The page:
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Husband of UK woman jailed in Iran presses for Tehran visit

LONDON — The husband of a British woman jailed in Iran pressed Foreign Secretary Boris Johnson on Wednesday to take him along on a planned trip to Tehran amid mounting pressure to secure her freedom.

Richard Ratcliffe told reporters after the session that Johnson hadn't set a date for the visit meant to win the release of Nazanin Zaghari-Ratcliffe, a 38-year-old charity worker accused of plotting the "soft toppling" of Iran's government. Ratcliffe told Johnson he wanted to travel with him because he has been denied a visa to Iran ever since his wife was arrested in April 2016.

"He said that he was keen to take me, but it is a question to resolve both within the advice of the Foreign Office and also in liaison with the Iranians," Ratcliffe told reporters after the meeting. "So that's something we'll keep pushing for."

Zaghari-Ratcliffe, a dual British-Iranian citizen, says she was simply visiting family when she was arrested. Her case was complicated this month when Johnson suggested Zaghari-Ratcliffe was training journalists, and the Iranian judiciary seized on the statement as proof of the allegations against her. Johnson insisted it was a misstatement, and on Monday apologized for any harm done.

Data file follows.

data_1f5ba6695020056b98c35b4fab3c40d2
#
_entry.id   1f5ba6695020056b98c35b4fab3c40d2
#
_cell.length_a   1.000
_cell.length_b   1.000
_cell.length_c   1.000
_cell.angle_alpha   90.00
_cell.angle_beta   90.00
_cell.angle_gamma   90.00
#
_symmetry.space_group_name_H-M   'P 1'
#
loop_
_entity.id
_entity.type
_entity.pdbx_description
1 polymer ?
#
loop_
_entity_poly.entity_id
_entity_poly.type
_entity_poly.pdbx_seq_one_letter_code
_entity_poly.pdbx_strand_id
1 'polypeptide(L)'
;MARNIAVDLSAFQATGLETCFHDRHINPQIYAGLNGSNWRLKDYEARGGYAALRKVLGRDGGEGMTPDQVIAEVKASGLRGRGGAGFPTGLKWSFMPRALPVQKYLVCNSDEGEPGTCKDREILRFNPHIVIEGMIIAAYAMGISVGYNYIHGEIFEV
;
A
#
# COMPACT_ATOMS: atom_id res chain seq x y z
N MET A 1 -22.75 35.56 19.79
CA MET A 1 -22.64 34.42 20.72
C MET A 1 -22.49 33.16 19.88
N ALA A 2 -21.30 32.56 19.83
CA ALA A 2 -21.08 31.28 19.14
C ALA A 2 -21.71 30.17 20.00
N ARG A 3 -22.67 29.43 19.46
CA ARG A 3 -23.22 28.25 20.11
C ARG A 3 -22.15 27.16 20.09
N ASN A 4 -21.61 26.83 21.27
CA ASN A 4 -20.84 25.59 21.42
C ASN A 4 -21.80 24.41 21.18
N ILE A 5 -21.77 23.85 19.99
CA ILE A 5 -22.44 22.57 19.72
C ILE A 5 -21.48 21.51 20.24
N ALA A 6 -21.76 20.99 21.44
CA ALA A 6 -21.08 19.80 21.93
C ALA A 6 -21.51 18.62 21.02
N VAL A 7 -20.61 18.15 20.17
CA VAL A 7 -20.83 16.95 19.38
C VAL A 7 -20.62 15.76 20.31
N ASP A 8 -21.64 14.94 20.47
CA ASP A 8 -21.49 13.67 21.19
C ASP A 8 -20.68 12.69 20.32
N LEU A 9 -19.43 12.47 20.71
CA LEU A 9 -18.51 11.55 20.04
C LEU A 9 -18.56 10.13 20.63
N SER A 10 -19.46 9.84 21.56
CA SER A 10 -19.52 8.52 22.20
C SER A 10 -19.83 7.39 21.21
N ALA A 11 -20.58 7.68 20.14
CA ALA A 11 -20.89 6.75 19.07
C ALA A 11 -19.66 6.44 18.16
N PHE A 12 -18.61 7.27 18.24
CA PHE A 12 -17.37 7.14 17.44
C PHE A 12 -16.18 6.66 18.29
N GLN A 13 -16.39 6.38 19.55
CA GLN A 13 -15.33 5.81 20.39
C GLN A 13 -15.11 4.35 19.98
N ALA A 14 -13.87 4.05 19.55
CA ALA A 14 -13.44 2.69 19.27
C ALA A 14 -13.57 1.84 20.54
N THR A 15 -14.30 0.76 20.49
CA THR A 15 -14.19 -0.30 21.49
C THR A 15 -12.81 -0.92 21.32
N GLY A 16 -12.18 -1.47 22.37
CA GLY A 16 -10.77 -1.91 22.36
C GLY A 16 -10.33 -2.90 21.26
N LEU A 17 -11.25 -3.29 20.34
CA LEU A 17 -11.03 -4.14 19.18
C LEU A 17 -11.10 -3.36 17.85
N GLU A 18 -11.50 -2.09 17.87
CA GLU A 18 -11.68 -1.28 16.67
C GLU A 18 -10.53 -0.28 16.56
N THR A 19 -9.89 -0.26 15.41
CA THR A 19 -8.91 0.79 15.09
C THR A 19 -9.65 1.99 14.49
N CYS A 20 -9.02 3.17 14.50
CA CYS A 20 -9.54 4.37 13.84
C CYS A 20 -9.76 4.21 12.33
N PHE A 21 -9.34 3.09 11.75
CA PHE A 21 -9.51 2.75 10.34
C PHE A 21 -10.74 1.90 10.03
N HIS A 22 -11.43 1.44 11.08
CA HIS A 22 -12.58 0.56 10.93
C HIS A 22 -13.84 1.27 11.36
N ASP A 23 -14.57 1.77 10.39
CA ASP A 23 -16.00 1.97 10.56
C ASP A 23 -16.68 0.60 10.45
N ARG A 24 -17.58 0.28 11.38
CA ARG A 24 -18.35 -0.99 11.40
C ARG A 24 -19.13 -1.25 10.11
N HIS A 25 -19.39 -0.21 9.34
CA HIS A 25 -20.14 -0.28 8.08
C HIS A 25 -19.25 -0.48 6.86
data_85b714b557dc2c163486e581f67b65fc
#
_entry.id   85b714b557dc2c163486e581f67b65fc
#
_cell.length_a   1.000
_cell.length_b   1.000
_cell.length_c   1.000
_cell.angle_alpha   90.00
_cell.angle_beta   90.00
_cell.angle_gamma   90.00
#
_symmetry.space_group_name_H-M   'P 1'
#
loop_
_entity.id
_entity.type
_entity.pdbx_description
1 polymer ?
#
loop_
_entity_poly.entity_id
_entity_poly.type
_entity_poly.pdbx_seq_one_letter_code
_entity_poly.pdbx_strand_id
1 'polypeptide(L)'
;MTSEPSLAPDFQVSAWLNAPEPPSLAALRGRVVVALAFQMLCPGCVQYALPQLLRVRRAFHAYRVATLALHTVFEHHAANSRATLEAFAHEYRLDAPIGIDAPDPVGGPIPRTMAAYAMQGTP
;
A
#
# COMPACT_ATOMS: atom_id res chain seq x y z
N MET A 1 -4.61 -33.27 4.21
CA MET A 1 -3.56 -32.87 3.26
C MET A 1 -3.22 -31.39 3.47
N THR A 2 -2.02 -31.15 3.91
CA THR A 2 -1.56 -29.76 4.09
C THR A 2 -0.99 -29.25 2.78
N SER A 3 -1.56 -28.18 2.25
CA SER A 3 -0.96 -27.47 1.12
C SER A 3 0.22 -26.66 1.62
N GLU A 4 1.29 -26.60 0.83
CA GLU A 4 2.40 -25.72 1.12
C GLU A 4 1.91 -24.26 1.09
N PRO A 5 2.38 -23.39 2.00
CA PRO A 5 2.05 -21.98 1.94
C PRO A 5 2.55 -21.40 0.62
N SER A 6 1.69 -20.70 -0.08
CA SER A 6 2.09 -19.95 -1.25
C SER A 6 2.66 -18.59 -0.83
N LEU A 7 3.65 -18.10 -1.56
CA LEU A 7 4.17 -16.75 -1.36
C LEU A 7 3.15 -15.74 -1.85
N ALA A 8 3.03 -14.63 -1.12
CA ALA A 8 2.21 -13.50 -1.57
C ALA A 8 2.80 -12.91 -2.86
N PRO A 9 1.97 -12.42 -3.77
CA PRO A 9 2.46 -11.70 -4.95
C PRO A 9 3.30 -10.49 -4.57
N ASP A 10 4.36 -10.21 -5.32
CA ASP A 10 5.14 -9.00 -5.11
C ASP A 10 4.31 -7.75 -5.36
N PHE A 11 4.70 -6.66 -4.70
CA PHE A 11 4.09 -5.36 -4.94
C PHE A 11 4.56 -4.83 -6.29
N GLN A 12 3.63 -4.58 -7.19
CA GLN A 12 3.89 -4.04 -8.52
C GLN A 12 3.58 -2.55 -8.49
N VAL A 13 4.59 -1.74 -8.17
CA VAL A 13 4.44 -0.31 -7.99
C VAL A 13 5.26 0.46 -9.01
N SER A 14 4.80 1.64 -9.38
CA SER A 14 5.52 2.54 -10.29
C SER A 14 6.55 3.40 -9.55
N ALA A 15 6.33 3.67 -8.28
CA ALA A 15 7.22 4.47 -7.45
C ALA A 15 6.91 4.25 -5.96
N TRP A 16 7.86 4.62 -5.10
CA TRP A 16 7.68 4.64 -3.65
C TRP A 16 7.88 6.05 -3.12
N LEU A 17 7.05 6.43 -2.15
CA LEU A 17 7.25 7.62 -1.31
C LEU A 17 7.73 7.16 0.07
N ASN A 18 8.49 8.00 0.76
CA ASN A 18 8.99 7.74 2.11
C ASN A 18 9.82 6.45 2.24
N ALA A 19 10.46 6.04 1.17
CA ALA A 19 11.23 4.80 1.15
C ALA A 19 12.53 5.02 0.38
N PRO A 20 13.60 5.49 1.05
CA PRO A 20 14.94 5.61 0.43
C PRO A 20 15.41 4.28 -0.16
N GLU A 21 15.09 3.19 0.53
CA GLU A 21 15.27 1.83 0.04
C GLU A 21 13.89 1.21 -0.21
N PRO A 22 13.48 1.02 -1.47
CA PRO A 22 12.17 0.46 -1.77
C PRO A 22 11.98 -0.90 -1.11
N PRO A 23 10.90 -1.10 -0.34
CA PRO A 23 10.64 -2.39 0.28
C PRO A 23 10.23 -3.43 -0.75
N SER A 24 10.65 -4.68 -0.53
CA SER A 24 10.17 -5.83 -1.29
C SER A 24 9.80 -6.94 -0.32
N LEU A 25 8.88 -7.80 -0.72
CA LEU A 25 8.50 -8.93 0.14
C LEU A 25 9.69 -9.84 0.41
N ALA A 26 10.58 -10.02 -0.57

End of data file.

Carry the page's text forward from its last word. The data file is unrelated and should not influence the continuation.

Johnson and Ratcliffe also discussed the possibility of extending diplomatic protection to Zaghari-Ratcliffe, which would give her case the status of a legal dispute between the British and Iranian governments. Ratcliffe believes the move would help his wife.

"It's important that where softly-softly doesn't work, where it has been escalated by the past couple of weeks' events and the foreign secretary's words being used, I think it is appropriate," he said. "We agreed to keep talking about it."

Zaghari-Ratcliffe's situation is delicate because Iran doesn't recognize dual citizenship for its nationals. This means that those with dual citizenship don't normally receive the same level of consular assistance from U.K. authorities as those who have only a British passport.

"The foreign secretary concluded the meeting by saying that no stone would be left unturned in the case of Mrs. Zaghari-Ratcliffe, and that of our other dual nationals detained in Iran," the Foreign Office said in a statement.

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